If there is a check valve or PRV anywhere in the system you will absolutely need an expansion tank. From the description of the problem, I would bet there is a check valve in the meter. You should check the static water pressure of you supply. If it is too high, you will damage fixtures and blow hoses.

  6. #6
    Engineer garyl53's Avatar
    Join Date
    Dec 2006
    Location
    Colorado
    Posts
    54

    Default

    Hi All,
    I thought more about your comments so I looked into the specs of a thermal expansion tank (Watts PLT-12) and found that the tanks allow a maximum air pressure of 80psi.

    Note: The normal pre-charge is 40psi. Do not exceed 80psi. If system
    pressure exceeds 80psi it will be necessary to either: A. Add a
    pressure reducing valve to the system or, B. Locate the expansion
    tank in a riser where the static pressure is below 80psi.


    If you allow some safety room and set it up for 60 psi then you can just barely support a 40 gal. water heater with my current static pressure of 110 to 115 psi. My conclusion is that I will need to install both a PRV and a thermal expansion tank in order to have a solid system.

    Do you all agree with this?

    Thanks,
    Gary

  7. #7
    In the Trades Gary Swart's Avatar
    Join Date
    Sep 2004
    Location
    Yakima WA
    Posts
    7,246

    Default

    I believe you are confusing pressure with flow. Static household pressure should not exceed 60 psi. Static pressure is when all outlets are closed. Now, if you have old, corroded-nearly-closed 1/2" galvanized pipe, you may relying on high pressure to force more water through that pipe, but the problem is, when you are not drawing water, the pressure against fixtures is nearly double what it should be. A thermal expansion tank and a PRV go hand-in-hand because the PRV creates a closed system and a check valve in the water meter also creates a closed system. I would suggest you need a PRV to cut the static pressure down to 60 psi and a thermal expansion tank to take care of the expansion problem.

  8. #8
    Engineer garyl53's Avatar
    Join Date
    Dec 2006
    Location
    Colorado
    Posts
    54

    Default

    The static pressure (measured at a hose bibb) is 110 psi. The water department also tells me that is what they have measured at the street. So I will do both. I was a bit confused if I needed the PRV or just an expansion tank but now I am clear, I need both.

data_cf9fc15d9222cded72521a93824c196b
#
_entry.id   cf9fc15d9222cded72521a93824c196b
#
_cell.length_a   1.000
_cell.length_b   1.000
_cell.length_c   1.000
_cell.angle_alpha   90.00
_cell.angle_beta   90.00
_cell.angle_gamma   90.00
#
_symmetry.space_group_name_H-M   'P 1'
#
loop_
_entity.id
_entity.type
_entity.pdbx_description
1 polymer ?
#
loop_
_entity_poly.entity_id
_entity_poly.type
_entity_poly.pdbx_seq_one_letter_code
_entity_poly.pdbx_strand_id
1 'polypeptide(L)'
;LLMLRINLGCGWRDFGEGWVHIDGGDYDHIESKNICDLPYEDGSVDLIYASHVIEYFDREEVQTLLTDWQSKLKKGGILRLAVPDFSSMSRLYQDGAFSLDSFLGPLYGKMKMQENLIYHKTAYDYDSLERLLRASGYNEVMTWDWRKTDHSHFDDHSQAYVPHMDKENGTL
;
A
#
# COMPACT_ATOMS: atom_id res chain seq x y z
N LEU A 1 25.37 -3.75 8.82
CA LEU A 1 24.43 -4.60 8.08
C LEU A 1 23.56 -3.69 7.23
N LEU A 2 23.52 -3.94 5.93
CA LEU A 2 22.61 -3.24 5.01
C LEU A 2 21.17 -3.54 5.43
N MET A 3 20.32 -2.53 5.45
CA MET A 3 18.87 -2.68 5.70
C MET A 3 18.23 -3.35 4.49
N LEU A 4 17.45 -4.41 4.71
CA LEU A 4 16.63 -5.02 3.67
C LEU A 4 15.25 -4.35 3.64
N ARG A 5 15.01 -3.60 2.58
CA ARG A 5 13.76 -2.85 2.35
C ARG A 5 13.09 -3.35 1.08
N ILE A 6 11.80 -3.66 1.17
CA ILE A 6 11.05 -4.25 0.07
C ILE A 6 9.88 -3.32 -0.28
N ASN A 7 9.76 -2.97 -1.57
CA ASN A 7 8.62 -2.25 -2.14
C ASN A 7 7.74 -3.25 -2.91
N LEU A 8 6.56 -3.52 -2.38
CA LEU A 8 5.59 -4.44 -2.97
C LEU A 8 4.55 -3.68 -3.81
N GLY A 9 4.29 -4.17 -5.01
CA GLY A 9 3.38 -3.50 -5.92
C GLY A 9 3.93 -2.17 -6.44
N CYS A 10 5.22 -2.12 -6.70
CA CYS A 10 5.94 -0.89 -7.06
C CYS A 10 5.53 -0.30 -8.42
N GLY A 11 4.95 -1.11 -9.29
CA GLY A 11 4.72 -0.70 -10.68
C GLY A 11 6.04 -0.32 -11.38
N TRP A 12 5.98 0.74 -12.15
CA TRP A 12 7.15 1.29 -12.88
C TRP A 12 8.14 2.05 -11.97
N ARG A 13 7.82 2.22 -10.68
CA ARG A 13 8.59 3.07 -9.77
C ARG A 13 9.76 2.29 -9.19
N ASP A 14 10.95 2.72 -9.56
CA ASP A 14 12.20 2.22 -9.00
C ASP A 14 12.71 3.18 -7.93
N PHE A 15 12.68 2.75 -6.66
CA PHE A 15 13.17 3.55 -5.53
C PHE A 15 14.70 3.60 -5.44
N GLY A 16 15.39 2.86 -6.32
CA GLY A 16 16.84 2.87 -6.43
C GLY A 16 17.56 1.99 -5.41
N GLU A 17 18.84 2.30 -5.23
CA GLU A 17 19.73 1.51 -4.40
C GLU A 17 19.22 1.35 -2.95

Thanks,
    Gary

  9. #9
    Retired Defense Industry Engineer jadnashua's Avatar
    Join Date
    Sep 2004
    Location
    New England
    Posts
    21,405

    Default

    Yes, if your real static pressure is that high, you need a PRV and because it is then a closed system, an expansion tank. Sounds like you are near a pump or a water tower. Pressure that high is not good for your fixtures. Your shower won't be quite as invigorating, though.
    Jim DeBruycker
    Important note - I'm not a pro
    Retired Defense Industry Engineer; Schluter 2.5-day Workshop Completed 2013, 2014

  10. #10
    Engineer garyl53's Avatar
    Join Date
    Dec 2006
    Location
    Colorado
    Posts
    54

    Default

    Hi,
    Just to close out this thread. I installed both the PRV (set for 70 PSI) and Expansion tank (pre-charged to 70 PSI). Everything is working great. I recorded the highest pressure I have seen over the past 3 weeks at 75 PSI so I assume everything is working correctly. Yes the shower is not quite as invigorating but it is more than satisfactory.
    Thanks for all of the help.
    Gary

  11. #11
    In the Trades Gary Swart's Avatar
    Join Date
    Sep 2004
    Location
    Yakima WA
    Posts
    7,246

    Default

    Glad to hear you have everything operating normally. I would suggest you lower the pressure settings on the PRV and expansion tank, at least try some lower pressures. I have mine set at 45 psi and I'm quite happy with that. I think anything about 60 is too high, but experiment and find your comfort zone.

Bookmarks

Posting Permissions

  • You may not post new threads
  • You may not post replies
  • You may not post attachments
  • You may not edit your posts
  •